The Presbyterian Pulpit
A sermon by the Rev. Dr. David E. Leininger


Delivered 2/6/05
Text: Matthew 17:1-9
To read endnotes, click on the the note number, then click on the to return to your place in the text.

A man had 50 yard line tickets for the Super Bowl. As he sits down, a man comes down and asked the man if anyone is sitting in the seat next to him. "No", he said, "the seat is empty."

"This is incredible," said the man. "Who in their right mind would have a seat like this for the Super Bowl, the biggest sporting event in the world, and not use it?"

Somberly, the man says, "Well...the seat actually belongs to me. I was supposed to come here with my wife, but she passed away. This is the first Super Bowl we have not been together since we got married in 1967."

"Oh, I'm sorry to hear that. That's terrible. But couldn't you find someone else...friend or relative or even a neighbor to take the seat?"

The man shakes his head, "No. They're all at her funeral."(1)

Super Bowl Sunday. Always a big deal in this nation. Transfiguration Sunday too. Probably less of a deal to most folks than the Super Bowl. Not to Peter, James, and John, I'd bet. The day had started off ordinary enough - Jesus and his three closest friends go up on a high mountain. Nothing unusual. Jesus often went off from the crowds to pray and rest. Nothing particularly mind-boggling about that.

But from here on, the boggling begins in earnest. No sooner do they arrive than Jesus is suddenly "transfigured." He "glowed." As the text has it, "His face shone like the sun, and his clothes became as white as the light." Wow! And if that is not mind-boggling enough, two of faith's most honored dead guys suddenly appear by Jesus' side. Moses, the great law-giver, and Elijah, the prophet par excellence - the Law and the Prophets - paying respect to Jesus, in whom both are brought together. This is both literally and figuratively a "mountain-top experience." No wonder Peter, James, and John are terrified.

Of course, a little terror never stopped Peter from speaking up; for lack of any other ideas, he suggests erecting three shelters to commemorate the event! Joan Chittester writes, "I think what he had in mind was a chancery, a seminary and a college. Peter, in other words, was opting for a religion of temples, institutions and shrines. Peter was opting for a religion that transcends the world, but the scripture reads that before he could even finish speaking, God interrupted and said, 'Listen.'"(2) Big-time boggle! It was so extra ordinary that when it was all over, and Jesus and Peter and James and John were headed back down the mountain, Jesus told them, "Don't tell anyone what you have seen." That made sense. Who would have believed it anyway? But the three of them believed it. They had been there, and those moments on that mountain would forever mark their lives and change the way they looked at everything. Certain mind-boggling moments have a way of doing that.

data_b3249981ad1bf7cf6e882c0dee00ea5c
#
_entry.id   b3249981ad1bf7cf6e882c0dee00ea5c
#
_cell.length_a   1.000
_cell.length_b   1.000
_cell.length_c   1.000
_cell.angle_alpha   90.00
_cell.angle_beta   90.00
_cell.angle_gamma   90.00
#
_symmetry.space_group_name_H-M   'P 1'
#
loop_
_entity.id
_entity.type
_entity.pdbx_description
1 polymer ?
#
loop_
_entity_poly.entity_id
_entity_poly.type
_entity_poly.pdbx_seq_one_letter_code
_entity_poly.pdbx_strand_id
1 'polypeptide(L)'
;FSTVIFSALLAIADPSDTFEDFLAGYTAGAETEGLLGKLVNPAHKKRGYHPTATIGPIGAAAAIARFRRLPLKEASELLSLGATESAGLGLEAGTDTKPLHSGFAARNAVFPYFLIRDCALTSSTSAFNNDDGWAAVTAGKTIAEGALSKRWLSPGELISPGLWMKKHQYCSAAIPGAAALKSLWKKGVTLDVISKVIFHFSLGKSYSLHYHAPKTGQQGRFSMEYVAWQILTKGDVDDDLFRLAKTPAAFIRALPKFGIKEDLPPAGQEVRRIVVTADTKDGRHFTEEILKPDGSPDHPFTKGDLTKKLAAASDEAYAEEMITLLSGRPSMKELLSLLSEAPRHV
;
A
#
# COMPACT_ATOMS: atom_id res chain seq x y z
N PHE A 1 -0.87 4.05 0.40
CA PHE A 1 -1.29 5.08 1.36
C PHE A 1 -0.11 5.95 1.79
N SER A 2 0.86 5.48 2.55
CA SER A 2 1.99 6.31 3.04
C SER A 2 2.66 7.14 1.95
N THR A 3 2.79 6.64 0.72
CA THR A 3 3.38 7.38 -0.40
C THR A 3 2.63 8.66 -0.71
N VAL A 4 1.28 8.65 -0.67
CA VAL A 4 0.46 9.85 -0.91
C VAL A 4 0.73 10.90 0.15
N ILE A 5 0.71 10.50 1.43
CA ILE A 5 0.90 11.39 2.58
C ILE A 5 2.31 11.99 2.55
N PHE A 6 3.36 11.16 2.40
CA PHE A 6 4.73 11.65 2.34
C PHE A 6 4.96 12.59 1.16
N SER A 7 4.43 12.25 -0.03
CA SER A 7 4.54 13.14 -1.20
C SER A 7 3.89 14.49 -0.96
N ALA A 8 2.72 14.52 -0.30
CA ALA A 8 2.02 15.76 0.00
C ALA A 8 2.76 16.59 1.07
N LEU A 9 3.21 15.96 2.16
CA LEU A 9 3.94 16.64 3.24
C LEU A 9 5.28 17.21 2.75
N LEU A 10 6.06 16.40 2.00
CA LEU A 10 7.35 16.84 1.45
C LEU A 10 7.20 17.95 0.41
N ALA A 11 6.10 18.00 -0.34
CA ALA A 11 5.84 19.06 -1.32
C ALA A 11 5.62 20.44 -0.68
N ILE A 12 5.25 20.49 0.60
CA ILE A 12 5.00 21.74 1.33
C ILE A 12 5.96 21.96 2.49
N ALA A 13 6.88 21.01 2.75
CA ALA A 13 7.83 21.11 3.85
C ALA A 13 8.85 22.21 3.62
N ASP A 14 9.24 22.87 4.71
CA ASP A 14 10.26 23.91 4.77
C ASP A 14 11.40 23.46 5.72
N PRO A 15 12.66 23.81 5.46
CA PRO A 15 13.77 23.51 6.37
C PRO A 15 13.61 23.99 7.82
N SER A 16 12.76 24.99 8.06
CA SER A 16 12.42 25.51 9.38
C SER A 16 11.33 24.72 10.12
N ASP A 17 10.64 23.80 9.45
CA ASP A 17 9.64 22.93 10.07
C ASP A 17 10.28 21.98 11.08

What boggles your mind? Could be any number of things on a day like today. Want to go to the Super Bowl? Ticket prices for Super Bowl I in 1967 were between $6 and $12. This year a ticket lists for $500, if you can get one. There were stories in the paper early in the week of people mortgaging their homes to go to the game. That boggles my mind. Lots of people will see it without being there - some 145-million people watched last year - nine of the top ten most watched TV shows of all time have been Super Bowls. More parties are held on Super Bowl Sunday than New Years Eve. People eat more food on Super Bowl Sunday than any other day but Thanksgiving.(3)